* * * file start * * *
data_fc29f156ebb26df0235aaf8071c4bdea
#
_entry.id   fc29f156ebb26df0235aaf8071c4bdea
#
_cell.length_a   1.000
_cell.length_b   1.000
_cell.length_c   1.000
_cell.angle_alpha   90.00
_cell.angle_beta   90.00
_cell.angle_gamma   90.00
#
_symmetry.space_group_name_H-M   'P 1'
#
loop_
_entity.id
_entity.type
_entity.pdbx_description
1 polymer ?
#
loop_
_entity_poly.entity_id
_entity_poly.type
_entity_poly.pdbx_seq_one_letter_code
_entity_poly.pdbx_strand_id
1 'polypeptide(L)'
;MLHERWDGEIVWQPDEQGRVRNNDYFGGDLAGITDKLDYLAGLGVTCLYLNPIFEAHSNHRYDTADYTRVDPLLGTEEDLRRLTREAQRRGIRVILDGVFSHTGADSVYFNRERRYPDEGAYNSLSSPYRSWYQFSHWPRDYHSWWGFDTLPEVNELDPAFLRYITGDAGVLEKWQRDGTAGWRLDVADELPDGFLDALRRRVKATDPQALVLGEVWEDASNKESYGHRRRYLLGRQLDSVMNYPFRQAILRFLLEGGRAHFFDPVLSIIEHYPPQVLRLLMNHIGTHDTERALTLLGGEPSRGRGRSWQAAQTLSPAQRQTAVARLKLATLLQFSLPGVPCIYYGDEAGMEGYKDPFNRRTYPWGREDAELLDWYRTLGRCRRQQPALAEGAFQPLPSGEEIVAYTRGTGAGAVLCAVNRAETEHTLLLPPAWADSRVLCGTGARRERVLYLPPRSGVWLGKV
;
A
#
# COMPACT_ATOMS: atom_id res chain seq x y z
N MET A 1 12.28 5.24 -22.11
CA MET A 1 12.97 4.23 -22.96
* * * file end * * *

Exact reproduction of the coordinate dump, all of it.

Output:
data_fc29f156ebb26df0235aaf8071c4bdea
#
_entry.id   fc29f156ebb26df0235aaf8071c4bdea
#
_cell.length_a   1.000
_cell.length_b   1.000
_cell.length_c   1.000
_cell.angle_alpha   90.00
_cell.angle_beta   90.00
_cell.angle_gamma   90.00
#
_symmetry.space_group_name_H-M   'P 1'
#
loop_
_entity.id
_entity.type
_entity.pdbx_description
1 polymer ?
#
loop_
_entity_poly.entity_id
_entity_poly.type
_entity_poly.pdbx_seq_one_letter_code
_entity_poly.pdbx_strand_id
1 'polypeptide(L)'
;MLHERWDGEIVWQPDEQGRVRNNDYFGGDLAGITDKLDYLAGLGVTCLYLNPIFEAHSNHRYDTADYTRVDPLLGTEEDLRRLTREAQRRGIRVILDGVFSHTGADSVYFNRERRYPDEGAYNSLSSPYRSWYQFSHWPRDYHSWWGFDTLPEVNELDPAFLRYITGDAGVLEKWQRDGTAGWRLDVADELPDGFLDALRRRVKATDPQALVLGEVWEDASNKESYGHRRRYLLGRQLDSVMNYPFRQAILRFLLEGGRAHFFDPVLSIIEHYPPQVLRLLMNHIGTHDTERALTLLGGEPSRGRGRSWQAAQTLSPAQRQTAVARLKLATLLQFSLPGVPCIYYGDEAGMEGYKDPFNRRTYPWGREDAELLDWYRTLGRCRRQQPALAEGAFQPLPSGEEIVAYTRGTGAGAVLCAVNRAETEHTLLLPPAWADSRVLCGTGARRERVLYLPPRSGVWLGKV
;
A
#
# COMPACT_ATOMS: atom_id res chain seq x y z
N MET A 1 12.28 5.24 -22.11
CA MET A 1 12.97 4.23 -22.96